As a 10-year-old, Michael Vawter often found himself in trouble for leaving on his bedroom light.

As a 10-year-old, Michael Vawter often found himself in trouble for leaving on his bedroom light.

So rather than having to flip the switch himself, the precocious home-schooled Westerville boy designed a Lego robot to do it for him.

Fourteen years later, Vawter is inspiring the next generation of children to use ingenuity, intellect and Lego blocks to solve problems.

"It's rewarding to see kids find a new hobby and at the same time, learn about technology at an early age," Vawter said.

He said those learners include children who have difficulty socializing and with traditional learning models, such as those on the autism spectrum.

Vawter was at the Hilliard Kidsfest April 4 at the Makoy Center teaching children to build robots from Lego blocks and officiating a Lego Robot Sumo Battle.

Vawter, 24, is a graduate student at Seton Hill University, near Pittsburgh, pursuing a master's degree in entrepreneurship.

He works with his mother, Gail, at the Robot Academy, a company they founded in 2007 to foster STEM – an acronym for science, technology, engineering and math – education in central Ohio.

With offices at 200 E. Campus View Blvd. in north Columbus, Robot Academy camps are held at various locations in central Ohio.

The camps are offered for two days or five days in June and July at locations in Dublin, Gahanna and Westerville.

Vawter earned an undergraduate degree in psychology is from Denison University. He is a two-time FIRST Lego League champion. The FIRST Lego League holds robotics-related games and competitions.

After exceeding the league's age limit, he said, he founded the Robot Academy as an outlet for his passion and a means to pass that interest on.

Children ages 6 to 12 could participate in the Lego Robot Sumo Battle at the Makoy Center.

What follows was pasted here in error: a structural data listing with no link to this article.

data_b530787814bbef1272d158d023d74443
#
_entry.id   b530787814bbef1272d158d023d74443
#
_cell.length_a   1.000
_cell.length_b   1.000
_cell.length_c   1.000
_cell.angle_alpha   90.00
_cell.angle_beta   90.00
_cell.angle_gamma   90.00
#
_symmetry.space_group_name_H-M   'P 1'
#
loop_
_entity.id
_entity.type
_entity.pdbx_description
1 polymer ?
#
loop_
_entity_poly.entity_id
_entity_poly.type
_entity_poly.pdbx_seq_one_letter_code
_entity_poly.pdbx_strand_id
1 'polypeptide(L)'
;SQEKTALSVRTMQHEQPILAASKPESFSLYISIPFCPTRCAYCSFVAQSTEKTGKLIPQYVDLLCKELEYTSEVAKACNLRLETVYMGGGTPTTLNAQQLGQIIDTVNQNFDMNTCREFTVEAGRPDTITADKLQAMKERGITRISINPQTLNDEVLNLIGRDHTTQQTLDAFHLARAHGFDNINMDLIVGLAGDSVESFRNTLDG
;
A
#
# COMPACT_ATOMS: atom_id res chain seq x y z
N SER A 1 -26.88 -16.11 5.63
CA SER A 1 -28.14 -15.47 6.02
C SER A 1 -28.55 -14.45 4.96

In several rounds, the Lego robots were placed on wooden pallets.

All were activated at the same time and the wheeled robots bumped, turned and continued battering each other until one was left in the ring or time expired.

In most instances, children built the robots on-site and Vawter provided a programmed computer to activate arms and levers attached to the robots.

However, some children were past students of the Robot Academy and worked on projects in advance.

They used Lego bricks to fashion bumpers to protect the robots.

Among those who attended a Lego camp and built a robot in advance was Michelle Orians, 9, a third-grader at Avery Elementary School in Hilliard.

Michelle's robot, named MEC-BOT, partly an acronym for the initials of her first name and those of her two siblings, tied for first place in one round and was runner up for grand champion.

Michelle's brother, Edson, 7, a first-grader at Avery, also participated in the event.

"I like to learn how to make inventions and build my own things out of Legos," Edson said.

Assisting both of them and their brother, Callen, was their father, Kendall Orians, 36, himself a Lego enthusiast since childhood.

"I introduced them to Legos and then used them for educational opportunities, such as programming logic," Orians said.

Harley Woltz, 8, traveled from southeast Ohio to participate in the event.

Harley is a student at a parochial school near Wellston in Jackson County.

His mother, Rudina, said she looks far and wide for educational opportunities for Harley and is trying to meet the minimum number of 15 students required for the Robot Academy to visit her son's school and to find donations to cover the expense.

Legos aren't the only thing to which Harley applies his imagination.

"I like to make my own inventions out of big cardboard boxes," Harley said.

"We think he wants to be an engineer, so (the Robot Academy) is a good way for us to find out how much interest he has," his mother said.